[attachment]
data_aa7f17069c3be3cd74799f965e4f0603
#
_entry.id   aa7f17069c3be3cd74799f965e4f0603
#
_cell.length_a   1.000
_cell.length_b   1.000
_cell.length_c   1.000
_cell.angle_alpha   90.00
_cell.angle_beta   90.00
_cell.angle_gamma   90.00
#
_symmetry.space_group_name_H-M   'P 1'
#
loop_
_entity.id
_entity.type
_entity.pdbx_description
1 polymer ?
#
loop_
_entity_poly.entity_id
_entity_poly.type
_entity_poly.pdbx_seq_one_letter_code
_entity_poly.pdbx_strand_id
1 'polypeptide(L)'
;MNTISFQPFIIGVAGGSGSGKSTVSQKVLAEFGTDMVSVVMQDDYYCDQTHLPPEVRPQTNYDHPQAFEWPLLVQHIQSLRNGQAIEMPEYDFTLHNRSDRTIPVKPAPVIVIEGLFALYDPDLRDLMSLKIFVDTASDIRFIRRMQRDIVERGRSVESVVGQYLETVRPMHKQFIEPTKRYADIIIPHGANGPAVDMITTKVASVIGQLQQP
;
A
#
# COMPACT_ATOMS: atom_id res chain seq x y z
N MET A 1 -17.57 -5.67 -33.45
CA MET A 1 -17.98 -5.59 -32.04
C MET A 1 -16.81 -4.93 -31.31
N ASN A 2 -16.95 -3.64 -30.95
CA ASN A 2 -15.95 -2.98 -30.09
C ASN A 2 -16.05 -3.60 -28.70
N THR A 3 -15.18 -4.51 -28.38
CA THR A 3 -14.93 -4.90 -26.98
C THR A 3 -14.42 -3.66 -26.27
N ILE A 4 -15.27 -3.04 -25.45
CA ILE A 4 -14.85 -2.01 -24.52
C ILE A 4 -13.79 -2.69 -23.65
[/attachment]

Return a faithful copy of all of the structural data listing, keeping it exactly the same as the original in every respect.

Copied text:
data_aa7f17069c3be3cd74799f965e4f0603
#
_entry.id   aa7f17069c3be3cd74799f965e4f0603
#
_cell.length_a   1.000
_cell.length_b   1.000
_cell.length_c   1.000
_cell.angle_alpha   90.00
_cell.angle_beta   90.00
_cell.angle_gamma   90.00
#
_symmetry.space_group_name_H-M   'P 1'
#
loop_
_entity.id
_entity.type
_entity.pdbx_description
1 polymer ?
#
loop_
_entity_poly.entity_id
_entity_poly.type
_entity_poly.pdbx_seq_one_letter_code
_entity_poly.pdbx_strand_id
1 'polypeptide(L)'
;MNTISFQPFIIGVAGGSGSGKSTVSQKVLAEFGTDMVSVVMQDDYYCDQTHLPPEVRPQTNYDHPQAFEWPLLVQHIQSLRNGQAIEMPEYDFTLHNRSDRTIPVKPAPVIVIEGLFALYDPDLRDLMSLKIFVDTASDIRFIRRMQRDIVERGRSVESVVGQYLETVRPMHKQFIEPTKRYADIIIPHGANGPAVDMITTKVASVIGQLQQP
;
A
#
# COMPACT_ATOMS: atom_id res chain seq x y z
N MET A 1 -17.57 -5.67 -33.45
CA MET A 1 -17.98 -5.59 -32.04
C MET A 1 -16.81 -4.93 -31.31
N ASN A 2 -16.95 -3.64 -30.95
CA ASN A 2 -15.95 -2.98 -30.09
C ASN A 2 -16.05 -3.60 -28.70
N THR A 3 -15.18 -4.51 -28.38
CA THR A 3 -14.93 -4.90 -26.98
C THR A 3 -14.42 -3.66 -26.27
N ILE A 4 -15.27 -3.04 -25.45
CA ILE A 4 -14.85 -2.01 -24.52
C ILE A 4 -13.79 -2.69 -23.65